This process can be compared to buying a house: you are unlikely to invest a great sum of money "blindly". That is why, in this article, we will talk about the following layouts: wireframes, mockups and prototypes.
What is Wireframe?
A Wireframe is an approximate form of the finished product. It is a kind of framework which is usually represented by grey lines, colours and specific fillers. That is a kind of a "building plan". It describes all the details and meterage but has little visualization. Such a plan is very suitable to discuss it with other project participants.
Thus, Wireframe is a rather good option in the early stages of product design. The customer may have some particular wishes. For example, to have a registration as on Facebook and the news feed as on Twitter, or hundreds of other desired items and references that should be implemented.
Actually, it is impossible to create a website or app at once. Otherwise, this process will turn into the way to Golgotha with a million corrections, misunderstandings and bugs. At this point, the Wireframe comes to the rescue. After all, you cannot build a house right away, can you? ;) Firstly, you need to have drawings and landmarks, and only then you can lay bricks in the physical sense.
What is a Mockup?
A Mockup is an approach that allows you to see what the product will look like visually. If the Wireframe is a clear structure of the site or application, the Mockup is a framework that shows what the design will look like on display. It helps to make final decisions, such as which colours to choose or how to combine them so that everything looks good and attractive visually.
In other words, the Mockup resembles a building model in reality. It gives the customer a better idea not only of how the platform will work but also of what it will look like. This option is worth choosing if you have the opportunity to discuss, debate and make changes to the project.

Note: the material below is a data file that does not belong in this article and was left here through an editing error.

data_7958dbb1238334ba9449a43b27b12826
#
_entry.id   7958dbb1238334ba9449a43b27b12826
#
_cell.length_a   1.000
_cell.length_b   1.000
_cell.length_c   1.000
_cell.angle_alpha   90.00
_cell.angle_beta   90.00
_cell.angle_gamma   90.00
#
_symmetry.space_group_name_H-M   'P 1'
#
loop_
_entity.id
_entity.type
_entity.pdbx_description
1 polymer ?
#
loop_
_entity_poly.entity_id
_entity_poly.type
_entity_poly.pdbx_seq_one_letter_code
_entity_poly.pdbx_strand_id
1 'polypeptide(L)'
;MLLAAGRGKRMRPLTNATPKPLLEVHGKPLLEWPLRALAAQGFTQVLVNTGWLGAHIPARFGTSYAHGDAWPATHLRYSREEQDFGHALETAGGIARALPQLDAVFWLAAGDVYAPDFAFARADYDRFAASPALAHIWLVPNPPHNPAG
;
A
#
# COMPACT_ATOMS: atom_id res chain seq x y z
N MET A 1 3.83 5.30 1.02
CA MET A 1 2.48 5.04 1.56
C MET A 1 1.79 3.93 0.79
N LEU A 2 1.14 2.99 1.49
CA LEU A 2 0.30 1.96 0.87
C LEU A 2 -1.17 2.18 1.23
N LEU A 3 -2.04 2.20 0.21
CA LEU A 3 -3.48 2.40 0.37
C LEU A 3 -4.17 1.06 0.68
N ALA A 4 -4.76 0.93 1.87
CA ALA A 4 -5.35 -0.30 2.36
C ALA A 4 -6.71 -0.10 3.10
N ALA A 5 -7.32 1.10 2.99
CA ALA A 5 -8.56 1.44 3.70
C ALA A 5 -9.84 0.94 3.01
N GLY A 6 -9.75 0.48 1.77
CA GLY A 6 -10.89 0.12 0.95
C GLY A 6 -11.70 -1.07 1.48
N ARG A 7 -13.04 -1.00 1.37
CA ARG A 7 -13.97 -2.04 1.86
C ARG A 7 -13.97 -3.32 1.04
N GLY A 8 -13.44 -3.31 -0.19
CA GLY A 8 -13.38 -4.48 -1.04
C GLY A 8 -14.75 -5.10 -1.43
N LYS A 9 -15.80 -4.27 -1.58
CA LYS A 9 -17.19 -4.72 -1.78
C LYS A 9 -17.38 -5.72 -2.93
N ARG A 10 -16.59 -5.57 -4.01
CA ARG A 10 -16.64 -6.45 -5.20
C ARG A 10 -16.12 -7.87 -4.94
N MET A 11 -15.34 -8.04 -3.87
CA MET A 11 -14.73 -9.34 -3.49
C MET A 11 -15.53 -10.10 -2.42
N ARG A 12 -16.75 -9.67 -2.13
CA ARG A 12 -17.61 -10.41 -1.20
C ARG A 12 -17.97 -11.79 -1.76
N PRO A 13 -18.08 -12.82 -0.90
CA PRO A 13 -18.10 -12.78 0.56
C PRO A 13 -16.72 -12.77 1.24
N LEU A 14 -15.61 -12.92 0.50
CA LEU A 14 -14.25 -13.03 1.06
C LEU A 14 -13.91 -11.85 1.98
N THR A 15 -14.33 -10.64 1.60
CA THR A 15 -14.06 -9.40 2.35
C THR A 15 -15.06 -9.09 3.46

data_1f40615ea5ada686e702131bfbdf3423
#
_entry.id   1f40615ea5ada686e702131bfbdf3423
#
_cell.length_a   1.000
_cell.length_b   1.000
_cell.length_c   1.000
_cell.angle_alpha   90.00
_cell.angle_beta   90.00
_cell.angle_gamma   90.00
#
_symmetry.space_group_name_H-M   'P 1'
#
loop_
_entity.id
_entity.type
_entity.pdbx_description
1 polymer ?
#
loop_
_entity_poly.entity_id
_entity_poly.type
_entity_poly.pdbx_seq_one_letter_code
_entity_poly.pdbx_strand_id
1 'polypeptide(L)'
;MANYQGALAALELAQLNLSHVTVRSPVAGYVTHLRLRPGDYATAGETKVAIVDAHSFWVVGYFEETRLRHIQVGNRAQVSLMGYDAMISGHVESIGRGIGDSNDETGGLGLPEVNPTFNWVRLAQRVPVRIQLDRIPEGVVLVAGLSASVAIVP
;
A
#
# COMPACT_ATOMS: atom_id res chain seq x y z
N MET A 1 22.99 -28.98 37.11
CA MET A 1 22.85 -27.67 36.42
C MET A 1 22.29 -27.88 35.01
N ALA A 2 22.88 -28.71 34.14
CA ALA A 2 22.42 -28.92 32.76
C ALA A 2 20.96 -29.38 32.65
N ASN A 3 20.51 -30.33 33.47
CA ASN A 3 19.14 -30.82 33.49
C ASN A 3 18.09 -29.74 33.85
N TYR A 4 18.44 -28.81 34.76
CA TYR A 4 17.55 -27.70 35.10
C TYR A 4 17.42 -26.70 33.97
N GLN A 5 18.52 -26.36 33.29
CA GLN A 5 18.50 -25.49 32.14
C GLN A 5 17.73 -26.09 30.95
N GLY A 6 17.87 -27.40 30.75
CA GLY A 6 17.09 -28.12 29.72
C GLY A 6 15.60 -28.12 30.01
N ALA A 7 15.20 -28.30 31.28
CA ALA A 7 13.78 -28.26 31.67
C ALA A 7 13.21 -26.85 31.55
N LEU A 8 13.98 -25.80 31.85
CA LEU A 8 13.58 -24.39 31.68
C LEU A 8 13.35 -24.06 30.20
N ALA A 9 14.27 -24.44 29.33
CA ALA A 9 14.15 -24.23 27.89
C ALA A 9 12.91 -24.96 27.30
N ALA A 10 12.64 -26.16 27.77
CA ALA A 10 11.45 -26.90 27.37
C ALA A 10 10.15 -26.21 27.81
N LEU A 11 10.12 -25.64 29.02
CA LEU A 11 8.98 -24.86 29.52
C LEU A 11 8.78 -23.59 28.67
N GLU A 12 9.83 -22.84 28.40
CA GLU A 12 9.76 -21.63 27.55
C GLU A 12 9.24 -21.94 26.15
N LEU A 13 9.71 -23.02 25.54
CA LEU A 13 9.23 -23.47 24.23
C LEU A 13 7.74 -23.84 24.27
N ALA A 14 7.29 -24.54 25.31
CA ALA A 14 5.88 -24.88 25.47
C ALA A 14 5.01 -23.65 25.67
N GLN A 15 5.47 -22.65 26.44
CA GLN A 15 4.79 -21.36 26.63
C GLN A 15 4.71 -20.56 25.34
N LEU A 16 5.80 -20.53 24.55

What is a Prototype?
A prototype is a frame that allows you to assess the accuracy of the design and transitions between pages. The prototype gives the possibility to press, feel the interaction and test in general. You can also implement user testing at this stage.
Its main difference from the finished product is that the interface and the server part of the model are not interconnected. In this way, you can reduce development costs until the customer approves the interface.
If you compare the prototype to buying a house again, let’s imagine that you are allowed to touch a wall that is similar to the one in your home; or that you walk through a hypermarket and look for an appropriate door. In fact, you can touch the door, check if it works well, and press the handle or the latch.
The prototype is literally the last stage of development. If the customer approves it, the team can continue to code.
And how to choose the layout?
Everything is really easy. We have described the main advantages of each of the design layouts. Depending on your requirements, situation and development process, you can choose the appropriate one:
Wireframes vs Mockups vs Prototype: how to choose?
To choose the right and suitable frame for your future product, ask yourself a few questions:
1. What is the stage of development?
2. What are the requirements of the customer?
3. What type of visualization we need?
4. How can we record the accumulated ideas?
Depending on the answers and items in the table above, the team can choose the layout that is well suited for the project. Furthermore, the technical task plays a significant role too. All the prototyping tools we mentioned above have their pros and cons. But they have one thing in common: visualization allows you to improve the future project, test it and make it useful and necessary for the user.